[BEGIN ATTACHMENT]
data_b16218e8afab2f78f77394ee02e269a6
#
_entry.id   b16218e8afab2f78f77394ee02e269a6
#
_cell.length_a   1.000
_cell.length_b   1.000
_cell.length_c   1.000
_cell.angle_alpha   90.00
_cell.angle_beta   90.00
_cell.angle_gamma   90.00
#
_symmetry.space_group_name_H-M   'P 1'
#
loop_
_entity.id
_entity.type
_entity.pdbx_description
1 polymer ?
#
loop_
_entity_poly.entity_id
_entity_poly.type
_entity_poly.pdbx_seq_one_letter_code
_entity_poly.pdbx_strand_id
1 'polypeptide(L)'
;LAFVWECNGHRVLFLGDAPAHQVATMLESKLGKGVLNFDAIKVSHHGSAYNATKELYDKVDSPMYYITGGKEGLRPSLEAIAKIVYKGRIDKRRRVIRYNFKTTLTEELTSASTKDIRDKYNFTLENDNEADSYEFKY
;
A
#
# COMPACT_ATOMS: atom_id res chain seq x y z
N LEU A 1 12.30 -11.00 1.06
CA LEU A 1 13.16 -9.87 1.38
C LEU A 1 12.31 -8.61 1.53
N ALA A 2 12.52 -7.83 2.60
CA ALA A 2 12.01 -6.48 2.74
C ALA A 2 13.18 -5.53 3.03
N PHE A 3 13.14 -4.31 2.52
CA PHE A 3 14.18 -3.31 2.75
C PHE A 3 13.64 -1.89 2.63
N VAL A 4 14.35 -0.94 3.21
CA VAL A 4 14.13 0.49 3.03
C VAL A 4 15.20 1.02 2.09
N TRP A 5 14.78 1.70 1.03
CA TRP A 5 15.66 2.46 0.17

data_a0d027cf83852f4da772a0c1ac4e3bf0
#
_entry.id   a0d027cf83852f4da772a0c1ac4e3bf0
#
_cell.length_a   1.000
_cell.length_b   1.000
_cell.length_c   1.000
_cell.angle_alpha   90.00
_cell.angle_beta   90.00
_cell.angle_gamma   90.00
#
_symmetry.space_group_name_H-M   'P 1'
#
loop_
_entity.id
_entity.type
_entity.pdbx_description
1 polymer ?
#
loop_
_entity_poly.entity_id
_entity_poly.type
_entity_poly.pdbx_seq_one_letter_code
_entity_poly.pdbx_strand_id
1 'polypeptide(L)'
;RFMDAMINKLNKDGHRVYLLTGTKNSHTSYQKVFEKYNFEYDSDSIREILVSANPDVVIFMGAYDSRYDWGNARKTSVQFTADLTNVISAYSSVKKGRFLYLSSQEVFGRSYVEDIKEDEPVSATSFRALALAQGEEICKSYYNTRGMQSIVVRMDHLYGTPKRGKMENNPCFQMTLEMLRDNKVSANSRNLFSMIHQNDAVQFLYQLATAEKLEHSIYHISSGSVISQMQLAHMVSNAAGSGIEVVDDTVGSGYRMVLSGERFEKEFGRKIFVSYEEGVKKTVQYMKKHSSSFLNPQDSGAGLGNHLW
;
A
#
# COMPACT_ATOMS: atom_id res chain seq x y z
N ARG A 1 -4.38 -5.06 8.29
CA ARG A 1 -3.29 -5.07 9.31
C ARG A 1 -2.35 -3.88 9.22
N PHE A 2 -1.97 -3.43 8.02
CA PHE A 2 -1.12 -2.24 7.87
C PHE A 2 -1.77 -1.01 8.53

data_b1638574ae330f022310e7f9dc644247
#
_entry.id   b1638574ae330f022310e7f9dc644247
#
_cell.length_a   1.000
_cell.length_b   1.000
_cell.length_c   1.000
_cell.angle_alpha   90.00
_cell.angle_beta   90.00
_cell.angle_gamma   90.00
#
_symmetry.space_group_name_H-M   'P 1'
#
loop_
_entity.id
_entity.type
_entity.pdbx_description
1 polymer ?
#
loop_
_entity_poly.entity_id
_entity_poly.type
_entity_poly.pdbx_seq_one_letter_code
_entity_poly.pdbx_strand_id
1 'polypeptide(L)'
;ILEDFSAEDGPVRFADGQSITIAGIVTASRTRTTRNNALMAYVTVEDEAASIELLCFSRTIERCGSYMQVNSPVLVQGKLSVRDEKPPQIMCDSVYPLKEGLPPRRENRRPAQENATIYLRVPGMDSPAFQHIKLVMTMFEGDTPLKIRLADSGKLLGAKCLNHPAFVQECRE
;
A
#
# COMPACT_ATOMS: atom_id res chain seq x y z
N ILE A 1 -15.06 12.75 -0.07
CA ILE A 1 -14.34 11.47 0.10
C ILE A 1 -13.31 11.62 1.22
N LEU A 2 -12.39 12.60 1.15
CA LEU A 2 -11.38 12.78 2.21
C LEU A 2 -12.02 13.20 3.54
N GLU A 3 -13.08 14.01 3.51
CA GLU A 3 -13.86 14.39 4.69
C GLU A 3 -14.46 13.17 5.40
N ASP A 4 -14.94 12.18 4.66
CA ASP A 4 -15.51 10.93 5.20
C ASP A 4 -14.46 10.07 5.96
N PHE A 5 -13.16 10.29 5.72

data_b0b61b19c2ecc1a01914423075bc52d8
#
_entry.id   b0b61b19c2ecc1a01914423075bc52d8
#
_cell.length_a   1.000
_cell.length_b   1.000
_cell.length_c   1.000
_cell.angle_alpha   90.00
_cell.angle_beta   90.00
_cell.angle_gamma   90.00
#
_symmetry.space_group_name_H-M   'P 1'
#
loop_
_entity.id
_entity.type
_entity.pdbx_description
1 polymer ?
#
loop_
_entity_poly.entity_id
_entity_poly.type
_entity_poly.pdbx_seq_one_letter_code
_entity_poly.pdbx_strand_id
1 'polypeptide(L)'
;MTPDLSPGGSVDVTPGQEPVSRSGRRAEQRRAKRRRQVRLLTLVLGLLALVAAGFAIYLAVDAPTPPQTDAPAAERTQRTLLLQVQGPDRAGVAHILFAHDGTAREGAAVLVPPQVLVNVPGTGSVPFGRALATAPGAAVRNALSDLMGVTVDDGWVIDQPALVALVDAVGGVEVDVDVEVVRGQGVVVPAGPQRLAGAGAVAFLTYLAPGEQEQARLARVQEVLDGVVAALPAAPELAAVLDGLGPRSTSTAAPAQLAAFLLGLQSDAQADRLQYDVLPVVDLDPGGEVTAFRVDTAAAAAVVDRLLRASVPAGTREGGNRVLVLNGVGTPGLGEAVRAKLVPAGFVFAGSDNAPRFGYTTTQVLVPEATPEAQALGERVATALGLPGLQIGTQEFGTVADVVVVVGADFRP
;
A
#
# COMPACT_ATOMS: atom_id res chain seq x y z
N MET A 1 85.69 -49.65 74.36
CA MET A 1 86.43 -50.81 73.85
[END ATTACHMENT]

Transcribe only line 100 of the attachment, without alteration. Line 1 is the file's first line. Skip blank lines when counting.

loop_